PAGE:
Company counts cost of labor shortage in Australia and New Zealand

Australia and New Zealand’s decision to close their borders to non-residents during the pandemic has helped suppress Covid-19, allowing economic growth and business profits to exceed expectations.

But 15 months later, critics warn that these “hermit nation” policies are now causing significant problems for companies, which face a growing skills shortage that increases costs and reduces production.

Many industries are pushing for relaxed border and visa rules, even as the highly infectious strain of the Delta coronavirus prompts authorities to tighten rules to protect the largely unvaccinated public in both countries.

Australia’s booming agricultural and mining sectors, which helped the economy come out of its first recession in almost 30 years, are among the hardest hit. As New Zealand restaurants and cafes face such staff shortages, they recently staged a nationwide protest to pressure the government to relax visa rules for workers. foreigners.

Unemployment rates in the two Pacific countries fell rapidly due to government stimulus measures and the early reopening of their economies.

Australia’s unemployment rate hit a ten-year low of 4.9% in June, although that may rise due to new outbreaks of Covid this month. The unemployment rate in New Zealand is 4.7 percent.

Lachlan Dobson, co-owner of Kimberley Produce, Western Australia’s largest banana producer, is among thousands of farmers struggling to hire staff because most of the army’s 40,000 backpackers and laborers foreign seasonal workers have returned home.

“We made the difficult decision of just spilling part of our crop rather than letting it cause biosecurity issues, such as fruit flies,” said Dobson, who estimated the loss of produce at 1.4 million. Australian dollars (US $ 1 million).

Australian farmers have reported A $ 58.4 million in lost crops due to labor shortages since December, according to a National crop loss register set up by Growcom, an agricultural lobby group.

Miners in Western Australia say they could face a shortage of 40,000 workers over the next two years, threatening a sector that contributed A $ 83 billion to the local economy in 2019-20.

Rio Tinto cited coronavirus-related “restrictions on the movement and availability of people” on Friday as a factor contributing to lower-than-expected iron ore production in the three months ending in late June.

This follows warnings from BHP, Mineral Resources and gold miner Santa Barbara that skills shortages in Western Australia are increasing costs and reducing production.

“What would have been a workforce squeeze due to high demand has turned into a squeeze due to Covid-19 restrictions,” said Paul Everingham, chief executive of CME, a lobby group from the resource industry.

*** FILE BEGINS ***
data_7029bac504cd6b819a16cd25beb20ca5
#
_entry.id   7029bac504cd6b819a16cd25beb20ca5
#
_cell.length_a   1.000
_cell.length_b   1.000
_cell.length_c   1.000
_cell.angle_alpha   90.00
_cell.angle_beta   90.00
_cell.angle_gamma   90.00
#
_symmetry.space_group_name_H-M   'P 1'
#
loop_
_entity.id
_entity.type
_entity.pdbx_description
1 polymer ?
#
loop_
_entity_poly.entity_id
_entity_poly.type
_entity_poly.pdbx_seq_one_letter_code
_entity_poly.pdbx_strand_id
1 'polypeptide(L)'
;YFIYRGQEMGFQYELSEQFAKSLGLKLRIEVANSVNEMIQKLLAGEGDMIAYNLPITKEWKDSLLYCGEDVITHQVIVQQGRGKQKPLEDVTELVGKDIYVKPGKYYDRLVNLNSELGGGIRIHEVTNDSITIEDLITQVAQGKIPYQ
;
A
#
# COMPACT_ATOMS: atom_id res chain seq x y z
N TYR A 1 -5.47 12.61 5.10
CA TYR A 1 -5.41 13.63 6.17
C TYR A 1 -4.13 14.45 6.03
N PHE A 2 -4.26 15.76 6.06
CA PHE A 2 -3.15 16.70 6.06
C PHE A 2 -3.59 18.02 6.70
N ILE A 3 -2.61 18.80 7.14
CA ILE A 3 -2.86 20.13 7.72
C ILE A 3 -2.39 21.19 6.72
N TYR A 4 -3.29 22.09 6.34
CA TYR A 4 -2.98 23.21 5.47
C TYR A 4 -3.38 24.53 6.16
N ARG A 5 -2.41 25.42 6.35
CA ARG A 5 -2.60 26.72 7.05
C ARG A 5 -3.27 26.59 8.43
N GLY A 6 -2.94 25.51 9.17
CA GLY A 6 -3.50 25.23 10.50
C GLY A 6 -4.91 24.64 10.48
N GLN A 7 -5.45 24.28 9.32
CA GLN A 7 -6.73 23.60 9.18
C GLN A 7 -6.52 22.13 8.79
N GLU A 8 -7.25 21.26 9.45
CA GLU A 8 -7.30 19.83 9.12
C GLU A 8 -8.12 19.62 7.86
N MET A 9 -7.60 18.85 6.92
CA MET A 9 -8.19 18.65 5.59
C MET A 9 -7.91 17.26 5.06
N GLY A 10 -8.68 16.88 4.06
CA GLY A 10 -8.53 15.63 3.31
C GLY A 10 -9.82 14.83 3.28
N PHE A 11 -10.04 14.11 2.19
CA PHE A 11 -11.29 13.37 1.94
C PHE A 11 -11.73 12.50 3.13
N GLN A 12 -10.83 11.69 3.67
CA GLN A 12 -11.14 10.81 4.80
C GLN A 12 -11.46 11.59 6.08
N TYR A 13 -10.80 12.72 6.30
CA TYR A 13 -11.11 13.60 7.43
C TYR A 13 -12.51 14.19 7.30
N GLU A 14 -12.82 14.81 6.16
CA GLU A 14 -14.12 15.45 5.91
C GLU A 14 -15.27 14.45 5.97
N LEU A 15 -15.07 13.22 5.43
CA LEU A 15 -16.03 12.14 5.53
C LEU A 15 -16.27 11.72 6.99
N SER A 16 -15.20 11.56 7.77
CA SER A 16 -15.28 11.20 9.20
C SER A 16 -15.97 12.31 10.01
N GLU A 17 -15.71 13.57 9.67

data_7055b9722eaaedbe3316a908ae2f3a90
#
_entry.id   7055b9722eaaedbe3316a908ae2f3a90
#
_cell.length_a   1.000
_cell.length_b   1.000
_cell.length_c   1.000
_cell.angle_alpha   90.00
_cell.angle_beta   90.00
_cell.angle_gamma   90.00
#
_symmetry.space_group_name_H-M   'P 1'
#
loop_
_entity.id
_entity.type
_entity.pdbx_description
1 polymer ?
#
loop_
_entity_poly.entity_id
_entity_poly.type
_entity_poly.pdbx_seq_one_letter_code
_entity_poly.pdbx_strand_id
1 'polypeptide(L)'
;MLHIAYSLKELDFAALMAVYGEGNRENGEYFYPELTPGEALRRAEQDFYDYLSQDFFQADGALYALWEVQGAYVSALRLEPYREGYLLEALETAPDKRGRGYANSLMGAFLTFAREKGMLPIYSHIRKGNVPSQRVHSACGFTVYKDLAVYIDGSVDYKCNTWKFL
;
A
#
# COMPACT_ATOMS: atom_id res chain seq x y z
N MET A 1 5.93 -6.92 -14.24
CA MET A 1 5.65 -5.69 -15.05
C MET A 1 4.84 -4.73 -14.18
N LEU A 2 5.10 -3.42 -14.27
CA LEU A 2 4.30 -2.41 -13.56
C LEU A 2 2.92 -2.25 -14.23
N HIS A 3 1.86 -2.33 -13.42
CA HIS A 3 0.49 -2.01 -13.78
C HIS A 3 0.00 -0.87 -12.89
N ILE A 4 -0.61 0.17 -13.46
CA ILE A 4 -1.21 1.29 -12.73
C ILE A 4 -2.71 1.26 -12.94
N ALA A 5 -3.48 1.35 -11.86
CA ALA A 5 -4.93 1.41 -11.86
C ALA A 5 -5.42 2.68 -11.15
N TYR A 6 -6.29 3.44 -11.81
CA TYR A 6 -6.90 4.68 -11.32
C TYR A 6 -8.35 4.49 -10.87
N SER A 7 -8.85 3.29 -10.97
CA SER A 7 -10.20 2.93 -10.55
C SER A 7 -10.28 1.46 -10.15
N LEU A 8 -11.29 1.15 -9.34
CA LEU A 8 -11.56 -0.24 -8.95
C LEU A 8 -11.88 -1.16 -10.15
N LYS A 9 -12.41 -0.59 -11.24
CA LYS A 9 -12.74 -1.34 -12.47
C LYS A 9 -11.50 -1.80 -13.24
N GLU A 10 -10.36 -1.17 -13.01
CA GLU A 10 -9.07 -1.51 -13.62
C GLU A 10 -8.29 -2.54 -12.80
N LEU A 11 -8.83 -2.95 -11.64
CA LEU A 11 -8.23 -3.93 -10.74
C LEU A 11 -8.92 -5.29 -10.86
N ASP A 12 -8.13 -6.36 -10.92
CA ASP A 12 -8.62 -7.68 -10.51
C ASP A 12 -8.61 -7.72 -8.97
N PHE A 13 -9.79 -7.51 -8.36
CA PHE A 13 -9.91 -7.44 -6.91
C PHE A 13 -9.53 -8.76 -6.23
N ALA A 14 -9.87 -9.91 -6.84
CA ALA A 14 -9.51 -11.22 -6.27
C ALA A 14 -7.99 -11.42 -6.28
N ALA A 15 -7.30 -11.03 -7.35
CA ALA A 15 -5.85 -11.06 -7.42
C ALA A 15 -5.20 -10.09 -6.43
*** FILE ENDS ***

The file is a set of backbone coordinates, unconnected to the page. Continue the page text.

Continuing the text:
Iron ore miners poach gold miner workers with the lure of higher wages, says Everingham, who is lobbying the government to create new visas for foreign workers and explore ways to get them into the country by air.

He warns that action is needed to avoid the experience of the last mining boom in 2010-12, when wages and costs skyrocketed to be followed soon after by a collapse.

Most analysts say Canberra is unlikely to ease border rules in the short term due to coronavirus lockdowns, which cover nearly half of the country’s population following the Sydney and Melbourne outbreaks .

Relaxing border restrictions for businesses is politically tricky with 34,000 Australians stranded abroad. And last week, tighter flight caps were imposed on arrivals, which halved the number of passengers allowed into the country to just over 3,000 per week.

Health experts say Australian and New Zealand authorities cannot yet reopen their borders due to low Covid vaccination rates, with just 10.8% and 11.7% of the respective populations fully vaccinated.

The Australian Treasury predicts that the international border will not reopen until at least mid-2022.

In the meantime, Canberra and Wellington are easing visa restrictions on foreign workers already working in their countries in an attempt to retain as many foreign workers as possible.

New Zealand has also introduced a Essential Workers Program, which has allowed 17,000 skilled workers to enter the country to support businesses.

But until vaccination rates reach levels approaching those where herd immunity becomes possible, companies will likely have to rely on hiring a steadily shrinking pool of local workers, analysts say.

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